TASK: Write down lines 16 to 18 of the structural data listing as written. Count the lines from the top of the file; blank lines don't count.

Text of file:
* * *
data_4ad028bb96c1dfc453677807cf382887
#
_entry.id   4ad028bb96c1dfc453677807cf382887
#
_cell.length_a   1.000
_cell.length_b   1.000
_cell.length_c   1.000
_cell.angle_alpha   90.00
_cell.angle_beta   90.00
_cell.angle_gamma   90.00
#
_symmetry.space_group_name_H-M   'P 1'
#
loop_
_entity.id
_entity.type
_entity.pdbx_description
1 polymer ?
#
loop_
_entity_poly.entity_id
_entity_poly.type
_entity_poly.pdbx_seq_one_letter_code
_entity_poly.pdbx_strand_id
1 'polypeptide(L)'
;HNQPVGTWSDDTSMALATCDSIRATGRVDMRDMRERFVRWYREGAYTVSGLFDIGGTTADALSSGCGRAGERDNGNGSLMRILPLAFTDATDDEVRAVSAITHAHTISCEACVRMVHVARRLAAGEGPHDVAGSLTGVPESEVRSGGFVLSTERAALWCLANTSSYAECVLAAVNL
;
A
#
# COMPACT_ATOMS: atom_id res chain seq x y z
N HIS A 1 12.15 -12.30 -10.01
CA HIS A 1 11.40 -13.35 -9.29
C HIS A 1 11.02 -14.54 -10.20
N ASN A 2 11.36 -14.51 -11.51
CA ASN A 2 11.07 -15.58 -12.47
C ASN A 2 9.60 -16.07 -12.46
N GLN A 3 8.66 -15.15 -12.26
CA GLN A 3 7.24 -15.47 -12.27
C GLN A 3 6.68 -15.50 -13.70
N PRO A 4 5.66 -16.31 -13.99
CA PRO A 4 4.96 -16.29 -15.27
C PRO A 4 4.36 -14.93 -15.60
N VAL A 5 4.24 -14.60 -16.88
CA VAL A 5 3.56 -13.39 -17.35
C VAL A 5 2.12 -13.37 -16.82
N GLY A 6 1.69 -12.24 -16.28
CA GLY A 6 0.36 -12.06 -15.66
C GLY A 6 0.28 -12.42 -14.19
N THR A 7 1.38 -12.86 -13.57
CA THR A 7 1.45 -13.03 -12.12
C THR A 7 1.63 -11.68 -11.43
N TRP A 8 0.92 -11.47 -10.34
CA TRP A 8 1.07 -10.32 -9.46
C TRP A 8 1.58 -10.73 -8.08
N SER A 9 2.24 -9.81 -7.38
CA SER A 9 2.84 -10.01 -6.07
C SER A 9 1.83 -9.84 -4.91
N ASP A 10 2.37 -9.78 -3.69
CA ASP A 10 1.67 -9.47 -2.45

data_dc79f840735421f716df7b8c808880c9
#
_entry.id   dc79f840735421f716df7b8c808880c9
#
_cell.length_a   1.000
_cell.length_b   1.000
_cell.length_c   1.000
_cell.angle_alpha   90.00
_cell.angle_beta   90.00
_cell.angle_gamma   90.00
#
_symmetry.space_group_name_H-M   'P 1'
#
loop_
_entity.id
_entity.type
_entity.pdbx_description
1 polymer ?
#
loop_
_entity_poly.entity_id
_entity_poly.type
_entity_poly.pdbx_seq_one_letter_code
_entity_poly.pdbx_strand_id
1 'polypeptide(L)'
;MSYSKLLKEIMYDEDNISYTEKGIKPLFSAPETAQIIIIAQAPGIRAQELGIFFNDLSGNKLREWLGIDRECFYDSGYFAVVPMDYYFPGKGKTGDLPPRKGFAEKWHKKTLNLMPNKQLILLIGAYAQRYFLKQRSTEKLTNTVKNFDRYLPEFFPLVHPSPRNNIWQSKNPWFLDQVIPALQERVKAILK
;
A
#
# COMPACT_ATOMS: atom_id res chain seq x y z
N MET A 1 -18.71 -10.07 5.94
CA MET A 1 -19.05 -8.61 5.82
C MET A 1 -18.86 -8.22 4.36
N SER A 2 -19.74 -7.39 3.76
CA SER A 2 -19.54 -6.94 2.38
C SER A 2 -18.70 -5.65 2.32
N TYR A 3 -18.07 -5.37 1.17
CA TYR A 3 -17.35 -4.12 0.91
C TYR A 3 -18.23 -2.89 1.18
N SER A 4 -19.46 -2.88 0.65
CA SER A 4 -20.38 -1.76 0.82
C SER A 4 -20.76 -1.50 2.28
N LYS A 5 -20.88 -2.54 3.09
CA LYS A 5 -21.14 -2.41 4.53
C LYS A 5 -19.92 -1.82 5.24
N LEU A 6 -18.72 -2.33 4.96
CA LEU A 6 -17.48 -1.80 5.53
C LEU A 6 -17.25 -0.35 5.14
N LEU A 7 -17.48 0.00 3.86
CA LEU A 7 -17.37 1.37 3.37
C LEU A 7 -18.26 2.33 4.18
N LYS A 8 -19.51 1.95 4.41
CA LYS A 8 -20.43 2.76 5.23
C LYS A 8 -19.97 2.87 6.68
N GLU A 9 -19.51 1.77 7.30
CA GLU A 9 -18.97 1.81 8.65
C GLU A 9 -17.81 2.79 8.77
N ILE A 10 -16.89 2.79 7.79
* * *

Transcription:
_entity.type
_entity.pdbx_description
1 polymer ?